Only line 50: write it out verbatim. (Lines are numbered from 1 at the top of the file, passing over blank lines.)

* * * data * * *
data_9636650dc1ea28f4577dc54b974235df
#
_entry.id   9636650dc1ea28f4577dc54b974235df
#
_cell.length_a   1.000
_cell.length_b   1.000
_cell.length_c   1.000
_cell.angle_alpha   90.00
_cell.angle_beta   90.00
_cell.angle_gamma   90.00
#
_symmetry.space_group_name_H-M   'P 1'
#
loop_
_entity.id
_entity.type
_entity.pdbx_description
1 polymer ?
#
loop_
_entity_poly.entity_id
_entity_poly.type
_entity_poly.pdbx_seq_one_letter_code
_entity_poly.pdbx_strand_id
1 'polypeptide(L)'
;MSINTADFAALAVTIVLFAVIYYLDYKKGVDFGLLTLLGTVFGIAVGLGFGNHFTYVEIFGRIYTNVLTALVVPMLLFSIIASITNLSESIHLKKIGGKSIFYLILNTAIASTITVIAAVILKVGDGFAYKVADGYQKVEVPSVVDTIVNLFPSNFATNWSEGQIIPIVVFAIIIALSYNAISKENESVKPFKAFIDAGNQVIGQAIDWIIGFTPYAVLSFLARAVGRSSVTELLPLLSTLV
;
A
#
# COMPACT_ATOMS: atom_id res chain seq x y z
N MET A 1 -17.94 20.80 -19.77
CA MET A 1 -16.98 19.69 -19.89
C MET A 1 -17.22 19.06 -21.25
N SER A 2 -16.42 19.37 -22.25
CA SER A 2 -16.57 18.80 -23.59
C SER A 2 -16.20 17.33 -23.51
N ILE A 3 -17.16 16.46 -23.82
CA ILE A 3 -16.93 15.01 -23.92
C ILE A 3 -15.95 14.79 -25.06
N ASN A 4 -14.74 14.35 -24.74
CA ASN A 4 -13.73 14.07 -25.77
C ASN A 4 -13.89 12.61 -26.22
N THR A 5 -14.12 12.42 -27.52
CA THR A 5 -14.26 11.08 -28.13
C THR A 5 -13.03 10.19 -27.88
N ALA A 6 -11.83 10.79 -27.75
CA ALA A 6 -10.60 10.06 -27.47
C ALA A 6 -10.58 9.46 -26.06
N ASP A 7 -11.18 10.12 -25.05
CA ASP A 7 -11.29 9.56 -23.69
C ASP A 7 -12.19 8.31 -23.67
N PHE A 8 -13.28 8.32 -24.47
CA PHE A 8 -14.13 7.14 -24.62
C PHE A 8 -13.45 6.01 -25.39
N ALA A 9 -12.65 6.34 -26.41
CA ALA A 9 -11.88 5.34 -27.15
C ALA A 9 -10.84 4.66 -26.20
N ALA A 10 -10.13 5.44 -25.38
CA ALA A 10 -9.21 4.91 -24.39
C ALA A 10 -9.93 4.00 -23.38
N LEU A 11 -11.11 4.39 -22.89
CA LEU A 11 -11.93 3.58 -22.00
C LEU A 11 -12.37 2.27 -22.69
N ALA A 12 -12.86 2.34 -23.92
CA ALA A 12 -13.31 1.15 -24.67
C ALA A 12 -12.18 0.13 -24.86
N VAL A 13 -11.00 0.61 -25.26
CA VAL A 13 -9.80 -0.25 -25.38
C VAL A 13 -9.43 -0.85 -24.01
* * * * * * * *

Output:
CA ASP A 7 -11.29 9.56 -23.69